In its first major step to counter anti-government protests, the Thai government shut down an opposition satellite TV channel.  Government leaders are seeking to reassure the public it is not preparing a violent crackdown against the protests.

The government declared a state of emergency Wednesday as it stepped up efforts to contain the protests that are choking Bangkok.  The emergency degree gives the government the power to control the media.

Government spokesman Panitan Wattanayagorn accused the United Democratic Front Against Dictatorship of using the broadcasts to destabilize the political situation.

"As we are speaking, these channels are still broadcasting these hate messages, trying to persuade people that our prime minister is a dictator, breaking the laws, ordering people to be arrested or to be eliminated.  These are not true and these are affected to the stability and security of the nation," said Panitan.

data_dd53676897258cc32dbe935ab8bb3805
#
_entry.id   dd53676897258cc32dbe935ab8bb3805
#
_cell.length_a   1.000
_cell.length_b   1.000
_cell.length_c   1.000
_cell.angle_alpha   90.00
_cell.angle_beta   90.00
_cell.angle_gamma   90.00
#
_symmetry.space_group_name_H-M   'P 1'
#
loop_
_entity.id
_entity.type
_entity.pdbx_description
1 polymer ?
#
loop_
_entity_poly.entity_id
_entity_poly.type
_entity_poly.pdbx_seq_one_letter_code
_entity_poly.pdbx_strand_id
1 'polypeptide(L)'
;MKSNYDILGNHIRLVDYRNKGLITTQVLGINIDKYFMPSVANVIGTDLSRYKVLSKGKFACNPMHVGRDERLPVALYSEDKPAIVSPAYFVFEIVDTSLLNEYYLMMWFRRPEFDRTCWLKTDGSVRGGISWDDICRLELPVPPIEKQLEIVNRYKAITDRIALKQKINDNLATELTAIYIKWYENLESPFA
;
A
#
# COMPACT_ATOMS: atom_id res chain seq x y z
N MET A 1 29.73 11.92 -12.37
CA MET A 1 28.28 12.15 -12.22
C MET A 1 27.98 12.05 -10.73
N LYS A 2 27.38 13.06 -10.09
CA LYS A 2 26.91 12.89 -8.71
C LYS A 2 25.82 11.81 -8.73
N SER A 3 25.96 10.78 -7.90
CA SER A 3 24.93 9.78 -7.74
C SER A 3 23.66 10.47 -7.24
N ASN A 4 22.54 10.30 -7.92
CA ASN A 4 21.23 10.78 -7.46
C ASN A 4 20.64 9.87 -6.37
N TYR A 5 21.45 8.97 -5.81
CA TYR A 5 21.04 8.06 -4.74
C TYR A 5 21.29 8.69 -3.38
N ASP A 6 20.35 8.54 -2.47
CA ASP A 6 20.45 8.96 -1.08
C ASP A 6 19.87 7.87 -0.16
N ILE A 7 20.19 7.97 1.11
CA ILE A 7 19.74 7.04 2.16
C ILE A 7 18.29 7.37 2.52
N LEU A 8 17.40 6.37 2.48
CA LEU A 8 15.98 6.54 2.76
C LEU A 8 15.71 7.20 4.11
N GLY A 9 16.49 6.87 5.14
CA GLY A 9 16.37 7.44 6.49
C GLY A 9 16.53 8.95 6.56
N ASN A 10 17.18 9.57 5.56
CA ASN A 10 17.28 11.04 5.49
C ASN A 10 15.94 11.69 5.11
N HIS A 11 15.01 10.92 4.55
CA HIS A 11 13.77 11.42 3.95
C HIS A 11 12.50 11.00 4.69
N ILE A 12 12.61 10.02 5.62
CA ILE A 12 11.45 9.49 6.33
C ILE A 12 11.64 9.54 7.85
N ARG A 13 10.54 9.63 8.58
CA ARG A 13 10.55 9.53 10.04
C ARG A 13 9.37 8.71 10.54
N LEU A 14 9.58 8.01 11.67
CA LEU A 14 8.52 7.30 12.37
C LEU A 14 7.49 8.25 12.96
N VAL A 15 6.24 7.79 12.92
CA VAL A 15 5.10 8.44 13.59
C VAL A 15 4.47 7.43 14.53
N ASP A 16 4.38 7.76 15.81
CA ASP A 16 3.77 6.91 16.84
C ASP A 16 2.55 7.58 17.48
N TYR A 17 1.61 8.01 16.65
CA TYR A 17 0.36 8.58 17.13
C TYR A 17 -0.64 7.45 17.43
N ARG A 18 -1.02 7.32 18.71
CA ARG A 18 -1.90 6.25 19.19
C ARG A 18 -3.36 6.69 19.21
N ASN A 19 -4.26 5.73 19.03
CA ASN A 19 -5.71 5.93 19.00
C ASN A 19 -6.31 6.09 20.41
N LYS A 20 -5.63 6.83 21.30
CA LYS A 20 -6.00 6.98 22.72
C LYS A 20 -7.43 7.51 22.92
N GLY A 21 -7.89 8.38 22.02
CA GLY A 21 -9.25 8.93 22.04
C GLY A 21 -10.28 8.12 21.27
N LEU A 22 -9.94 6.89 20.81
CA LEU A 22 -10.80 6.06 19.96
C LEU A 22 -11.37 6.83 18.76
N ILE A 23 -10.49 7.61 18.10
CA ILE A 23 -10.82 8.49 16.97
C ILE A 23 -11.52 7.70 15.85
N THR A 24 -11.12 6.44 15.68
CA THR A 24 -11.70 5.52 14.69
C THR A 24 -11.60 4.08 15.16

UDD spokesman Sean Boonpracong says the group is trying to find other ways to get information to supporters.

"From my stand point we are trying to resist with civil disobedience.  And therefore as far as we are concerned by staying here - we will resist peacefully.  Meanwhile, we stay put, hunker down for every other place all over the country that we are trying to restore People's Channel so people could watch - that is our main priority of the day," said Boonpracong.

For a month, the UDD has led massive rallies to pressure Prime Minister Abhisit Vejjajiva to resign and call new elections. The protesters say his administration is backed by the military and is illegal.

The protesters largely support former Prime Minister Thaksin Shinawatra, who was ousted in a coup in 2006.  They say Mr. Abhisit is a proxy for a traditional elite that ignores the needs of the poor and farmers.

But UDD leaders said they are open to fresh proposals as part of talks with the National Human Rights Commission and four former prime ministers.

For days, the protesters, known for wearing red, have rallied close to major hotels and shopping malls that have been forced to close.

Although protesters say they expect a military crackdown, government officials are trying to reassure the public the emergency decree is meant to clear the crowds from commercial areas, but that peaceful rallies could continue elsewhere.